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Qatar Will Pull Out Of OPEC, As Rift With Saudi Arabia Deepens

Qatar will officially exit OPEC on Jan. 1, the country's energy minister, Saad al-Kaabi, said at a news conference in Doha on Monday.
Eric Knecht
Qatar will officially exit OPEC on Jan. 1, the country's energy minister, Saad al-Kaabi, said at a news conference in Doha on Monday.

Updated at 10:54 a.m. ET

Qatar plans to leave OPEC in January, shaking up the alliance of oil-producing nations and furthering its dispute with Saudi Arabia. Qatar made the announcement on Monday — the same day it informed OPEC.

Qatar's Energy Minister Saad al-Kaabi said the small Persian Gulf country will leave OPEC because it wants to focus on natural gas — a sector in which Qatar is a world leader. But the move also draws another line of division with Saudi Arabia, the only country with which Qatar shares a land border.

Saudi Arabia cut diplomatic ties with Qatar in June of 2017 in a dramatic move that was matched by Egypt, the United Arab Emirates and others. Since then, Saudi Arabia has maintained a boycott against Qatar, a country that has sometimes pursued its own foreign policy goals against the will of its fellow Sunni states.

"Riyadh made a series of demands aimed at reining in its ambitious smaller neighbor, including that Qatar close down the Al Jazeera news channel," as NPR's Peter Kenyon reports. Other complaints have centered on Qatar's support for the Arab Spring uprisings and its relationships with Iran — a country with which it shares a gas field in the Persian Gulf.

Qatar's exit from the Organization of Petroleum Exporting Countries will become official on Jan. 1, 2019, Kaabi said at a news conference in Doha on Monday. The country will still attend the group's winter meeting in Vienna, which is scheduled to begin on Thursday.

Qatar joined OPEC in 1961, one year after the group was founded in Baghdad. OPEC currently has 15 members, including Saudi Arabia's rival, Iran.

At the start of 2018, OPEC members controlled 82 percent of the world's crude oil reserves, the group said. Qatar accounted for about 2 percent of that total.

Kaabi described the withdrawal from OPEC as purely a business move, saying Qatar wants to boost its natural gas production from 77 million tons yearly to 110 million tons.

"I would like to reaffirm Qatar's pride in its international standing at the forefront of the natural gas producers, and the biggest LNG producer in the world, as the cleanest fossil fuel known to mankind," he said.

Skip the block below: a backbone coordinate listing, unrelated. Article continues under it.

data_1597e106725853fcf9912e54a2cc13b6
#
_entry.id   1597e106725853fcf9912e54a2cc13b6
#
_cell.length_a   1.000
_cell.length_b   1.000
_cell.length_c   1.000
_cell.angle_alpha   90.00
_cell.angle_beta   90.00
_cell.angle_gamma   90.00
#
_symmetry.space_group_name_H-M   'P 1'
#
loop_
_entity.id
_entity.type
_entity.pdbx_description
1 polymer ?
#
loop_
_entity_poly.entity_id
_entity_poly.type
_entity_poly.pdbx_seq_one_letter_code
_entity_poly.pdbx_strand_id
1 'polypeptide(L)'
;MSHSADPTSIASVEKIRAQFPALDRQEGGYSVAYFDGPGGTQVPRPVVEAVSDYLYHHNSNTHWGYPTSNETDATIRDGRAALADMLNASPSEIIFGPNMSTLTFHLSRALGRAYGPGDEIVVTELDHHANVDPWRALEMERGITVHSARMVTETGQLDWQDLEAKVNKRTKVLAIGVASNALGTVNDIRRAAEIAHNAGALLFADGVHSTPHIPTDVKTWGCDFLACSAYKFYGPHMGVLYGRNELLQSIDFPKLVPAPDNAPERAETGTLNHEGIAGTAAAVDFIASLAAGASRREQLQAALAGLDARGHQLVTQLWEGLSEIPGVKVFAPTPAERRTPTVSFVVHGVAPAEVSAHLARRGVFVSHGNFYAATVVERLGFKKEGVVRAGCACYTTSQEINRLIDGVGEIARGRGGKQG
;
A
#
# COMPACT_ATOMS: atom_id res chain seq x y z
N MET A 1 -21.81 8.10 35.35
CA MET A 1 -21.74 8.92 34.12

State oil producer Qatar Petroleum confirmed the decision and amplified Kaabi's remarks on its Twitter account, quoting him saying the pullout from OPEC is part of a "future strategy based on growth and expansion, both in its activities at home and abroad."

Kaabi announced the break with OPEC just weeks after he was appointed to the energy minister post. In addition to holding that job, he is also the president and CEO of Qatar Petroleum.

Describing reactions to the decision in the business world, Kenyon reports that prices jumped in early trading Monday, with analysts citing hopes for easing trade tensions between the U.S. and China, along with Qatar's withdrawal from OPEC.

OPEC is expected to limit oil production when it meets later this week. As Kenyon says, "reports from Moscow indicate that Russian leader Vladimir Putin is willing to extend their agreement, known as 'OPEC Plus,' aimed at managing oil production. Any specific production cuts, however, remain to be negotiated."

Over the nearly 60 years of OPEC's existence, three member countries have either suspended or terminated their membership, but none of those countries were Arab Gulf states, and two of them — Ecuador and Gabon — later resumed their ties. The third country is Indonesia, a net importer of oil, which froze its membership in 2016.

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Bill Chappell is a writer and editor on the News Desk in the heart of NPR's newsroom in Washington, D.C.
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